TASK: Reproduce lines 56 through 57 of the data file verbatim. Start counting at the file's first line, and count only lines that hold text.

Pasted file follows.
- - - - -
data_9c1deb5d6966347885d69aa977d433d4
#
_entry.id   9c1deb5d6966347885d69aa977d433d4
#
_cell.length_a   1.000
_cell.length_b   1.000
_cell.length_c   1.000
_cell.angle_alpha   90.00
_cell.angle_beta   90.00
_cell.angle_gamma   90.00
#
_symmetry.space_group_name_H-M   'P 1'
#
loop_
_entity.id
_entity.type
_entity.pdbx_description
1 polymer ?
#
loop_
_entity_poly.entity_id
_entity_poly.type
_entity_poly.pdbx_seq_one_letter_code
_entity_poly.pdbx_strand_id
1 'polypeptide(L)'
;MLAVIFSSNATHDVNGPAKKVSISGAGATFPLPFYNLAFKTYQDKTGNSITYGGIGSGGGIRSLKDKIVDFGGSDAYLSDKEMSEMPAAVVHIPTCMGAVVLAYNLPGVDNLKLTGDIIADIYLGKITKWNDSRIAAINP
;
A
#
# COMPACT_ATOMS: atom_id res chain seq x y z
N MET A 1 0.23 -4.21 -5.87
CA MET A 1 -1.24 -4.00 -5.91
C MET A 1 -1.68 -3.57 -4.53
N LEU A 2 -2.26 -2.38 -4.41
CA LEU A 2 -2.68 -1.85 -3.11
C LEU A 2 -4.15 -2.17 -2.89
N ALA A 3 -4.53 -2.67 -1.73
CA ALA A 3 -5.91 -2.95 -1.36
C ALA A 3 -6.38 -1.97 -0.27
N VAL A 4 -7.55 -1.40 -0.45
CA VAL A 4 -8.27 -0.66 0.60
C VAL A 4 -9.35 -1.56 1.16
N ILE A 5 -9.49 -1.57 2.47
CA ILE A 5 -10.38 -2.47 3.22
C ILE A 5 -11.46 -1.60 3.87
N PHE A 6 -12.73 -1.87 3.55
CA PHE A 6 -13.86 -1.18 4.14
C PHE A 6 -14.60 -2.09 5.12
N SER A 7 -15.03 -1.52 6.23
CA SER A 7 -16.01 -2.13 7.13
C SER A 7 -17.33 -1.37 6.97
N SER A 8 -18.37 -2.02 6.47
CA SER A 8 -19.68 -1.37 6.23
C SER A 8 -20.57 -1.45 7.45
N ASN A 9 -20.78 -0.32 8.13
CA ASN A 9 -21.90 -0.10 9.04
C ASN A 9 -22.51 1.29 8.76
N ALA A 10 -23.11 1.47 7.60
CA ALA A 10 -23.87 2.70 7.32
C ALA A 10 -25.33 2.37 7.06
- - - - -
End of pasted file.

CA ASN A 9 -21.90 -0.10 9.04
C ASN A 9 -22.51 1.29 8.76